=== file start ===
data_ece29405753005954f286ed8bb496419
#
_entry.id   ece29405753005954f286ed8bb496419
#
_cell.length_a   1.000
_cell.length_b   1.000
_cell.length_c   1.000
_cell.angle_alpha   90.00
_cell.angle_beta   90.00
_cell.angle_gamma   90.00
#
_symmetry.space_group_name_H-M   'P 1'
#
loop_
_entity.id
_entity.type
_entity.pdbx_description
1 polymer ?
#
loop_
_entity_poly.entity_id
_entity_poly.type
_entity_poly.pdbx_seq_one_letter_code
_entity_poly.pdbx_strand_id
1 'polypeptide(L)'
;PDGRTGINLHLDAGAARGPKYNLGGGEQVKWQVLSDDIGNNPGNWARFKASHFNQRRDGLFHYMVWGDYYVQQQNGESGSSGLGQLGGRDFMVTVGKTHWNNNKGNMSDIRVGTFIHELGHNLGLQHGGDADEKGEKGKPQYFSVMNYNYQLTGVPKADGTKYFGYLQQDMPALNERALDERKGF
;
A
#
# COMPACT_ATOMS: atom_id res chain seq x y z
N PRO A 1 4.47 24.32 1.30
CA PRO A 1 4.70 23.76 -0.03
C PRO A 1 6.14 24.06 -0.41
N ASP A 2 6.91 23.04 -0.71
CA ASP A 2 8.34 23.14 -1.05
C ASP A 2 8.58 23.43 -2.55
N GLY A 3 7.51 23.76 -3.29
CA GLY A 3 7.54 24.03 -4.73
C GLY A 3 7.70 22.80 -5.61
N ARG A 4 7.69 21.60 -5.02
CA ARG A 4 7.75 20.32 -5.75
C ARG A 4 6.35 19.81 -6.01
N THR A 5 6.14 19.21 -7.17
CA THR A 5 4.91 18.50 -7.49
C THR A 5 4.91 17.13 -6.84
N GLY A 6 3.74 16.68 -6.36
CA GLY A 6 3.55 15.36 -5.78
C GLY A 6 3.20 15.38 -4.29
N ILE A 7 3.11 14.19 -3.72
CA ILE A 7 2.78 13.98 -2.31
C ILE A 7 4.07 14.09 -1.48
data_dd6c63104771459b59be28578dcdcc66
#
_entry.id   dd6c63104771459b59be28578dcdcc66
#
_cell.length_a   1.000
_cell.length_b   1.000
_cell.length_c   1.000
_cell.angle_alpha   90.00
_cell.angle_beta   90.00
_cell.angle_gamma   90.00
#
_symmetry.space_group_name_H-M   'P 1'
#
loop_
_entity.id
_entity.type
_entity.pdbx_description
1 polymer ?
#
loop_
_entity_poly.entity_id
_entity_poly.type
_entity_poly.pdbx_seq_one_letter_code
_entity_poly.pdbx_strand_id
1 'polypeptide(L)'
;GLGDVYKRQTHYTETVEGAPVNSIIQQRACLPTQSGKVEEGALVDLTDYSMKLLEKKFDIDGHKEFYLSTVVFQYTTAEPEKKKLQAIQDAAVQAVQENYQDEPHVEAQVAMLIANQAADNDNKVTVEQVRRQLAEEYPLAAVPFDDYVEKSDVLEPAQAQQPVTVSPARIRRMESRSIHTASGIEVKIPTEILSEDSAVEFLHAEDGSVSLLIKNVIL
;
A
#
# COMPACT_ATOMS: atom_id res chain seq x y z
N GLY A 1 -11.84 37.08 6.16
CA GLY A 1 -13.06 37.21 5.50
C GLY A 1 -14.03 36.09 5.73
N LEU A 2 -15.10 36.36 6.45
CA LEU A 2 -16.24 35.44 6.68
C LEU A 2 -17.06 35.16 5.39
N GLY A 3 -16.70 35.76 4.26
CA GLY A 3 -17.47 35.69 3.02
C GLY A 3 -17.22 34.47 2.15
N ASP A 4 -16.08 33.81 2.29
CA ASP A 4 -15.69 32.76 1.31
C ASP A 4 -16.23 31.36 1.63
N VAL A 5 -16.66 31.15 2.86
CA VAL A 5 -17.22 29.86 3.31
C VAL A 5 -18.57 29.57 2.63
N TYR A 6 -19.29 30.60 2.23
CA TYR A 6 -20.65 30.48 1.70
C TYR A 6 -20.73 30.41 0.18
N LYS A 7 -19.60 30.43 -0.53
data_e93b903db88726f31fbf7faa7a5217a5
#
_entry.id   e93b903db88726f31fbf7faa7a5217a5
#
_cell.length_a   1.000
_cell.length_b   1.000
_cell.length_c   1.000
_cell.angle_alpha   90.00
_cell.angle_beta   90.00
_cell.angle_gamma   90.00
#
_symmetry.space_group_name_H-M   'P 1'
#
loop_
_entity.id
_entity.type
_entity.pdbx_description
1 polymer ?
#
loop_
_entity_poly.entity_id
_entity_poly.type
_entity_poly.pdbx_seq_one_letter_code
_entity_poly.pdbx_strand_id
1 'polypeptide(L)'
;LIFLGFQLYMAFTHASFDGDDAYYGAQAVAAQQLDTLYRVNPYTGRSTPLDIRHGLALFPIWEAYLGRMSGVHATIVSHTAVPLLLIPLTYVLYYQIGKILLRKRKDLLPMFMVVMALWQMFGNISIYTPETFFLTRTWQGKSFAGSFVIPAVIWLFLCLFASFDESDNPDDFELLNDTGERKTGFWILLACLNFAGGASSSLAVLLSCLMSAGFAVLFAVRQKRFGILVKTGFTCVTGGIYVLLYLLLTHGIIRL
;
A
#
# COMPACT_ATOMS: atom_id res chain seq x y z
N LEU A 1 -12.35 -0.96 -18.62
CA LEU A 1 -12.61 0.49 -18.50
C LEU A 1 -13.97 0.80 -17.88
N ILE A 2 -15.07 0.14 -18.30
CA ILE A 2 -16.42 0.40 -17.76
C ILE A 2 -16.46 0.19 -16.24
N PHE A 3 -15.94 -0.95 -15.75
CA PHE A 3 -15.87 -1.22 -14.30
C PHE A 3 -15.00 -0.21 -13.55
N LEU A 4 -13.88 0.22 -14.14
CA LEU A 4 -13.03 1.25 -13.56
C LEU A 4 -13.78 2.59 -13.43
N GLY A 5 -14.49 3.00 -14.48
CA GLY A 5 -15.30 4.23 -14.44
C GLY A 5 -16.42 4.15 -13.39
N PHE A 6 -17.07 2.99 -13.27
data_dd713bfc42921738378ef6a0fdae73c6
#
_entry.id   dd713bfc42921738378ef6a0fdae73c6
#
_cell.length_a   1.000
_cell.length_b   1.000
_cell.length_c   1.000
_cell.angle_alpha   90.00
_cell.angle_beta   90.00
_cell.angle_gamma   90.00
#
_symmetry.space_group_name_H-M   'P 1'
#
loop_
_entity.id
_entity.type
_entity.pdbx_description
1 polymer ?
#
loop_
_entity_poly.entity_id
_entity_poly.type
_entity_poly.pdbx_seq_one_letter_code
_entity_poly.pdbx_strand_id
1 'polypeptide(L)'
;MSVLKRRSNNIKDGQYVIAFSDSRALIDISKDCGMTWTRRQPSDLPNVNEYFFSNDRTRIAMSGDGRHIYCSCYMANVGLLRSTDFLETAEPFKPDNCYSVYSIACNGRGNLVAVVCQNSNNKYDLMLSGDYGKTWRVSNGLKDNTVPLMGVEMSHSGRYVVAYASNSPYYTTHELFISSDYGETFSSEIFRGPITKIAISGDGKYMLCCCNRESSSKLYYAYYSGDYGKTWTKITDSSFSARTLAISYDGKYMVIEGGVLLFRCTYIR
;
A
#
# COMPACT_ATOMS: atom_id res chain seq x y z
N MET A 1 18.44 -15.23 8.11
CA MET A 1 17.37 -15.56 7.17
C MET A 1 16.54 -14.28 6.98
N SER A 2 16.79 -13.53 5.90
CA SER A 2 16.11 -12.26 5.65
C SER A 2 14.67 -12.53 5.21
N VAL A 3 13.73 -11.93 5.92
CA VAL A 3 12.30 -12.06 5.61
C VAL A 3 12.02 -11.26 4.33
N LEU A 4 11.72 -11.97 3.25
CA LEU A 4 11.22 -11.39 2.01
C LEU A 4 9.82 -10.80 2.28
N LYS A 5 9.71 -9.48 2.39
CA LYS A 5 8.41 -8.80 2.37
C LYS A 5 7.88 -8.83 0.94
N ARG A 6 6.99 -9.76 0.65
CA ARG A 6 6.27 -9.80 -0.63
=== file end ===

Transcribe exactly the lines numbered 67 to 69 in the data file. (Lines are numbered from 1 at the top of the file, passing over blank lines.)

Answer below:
_entity.type
_entity.pdbx_description
1 polymer ?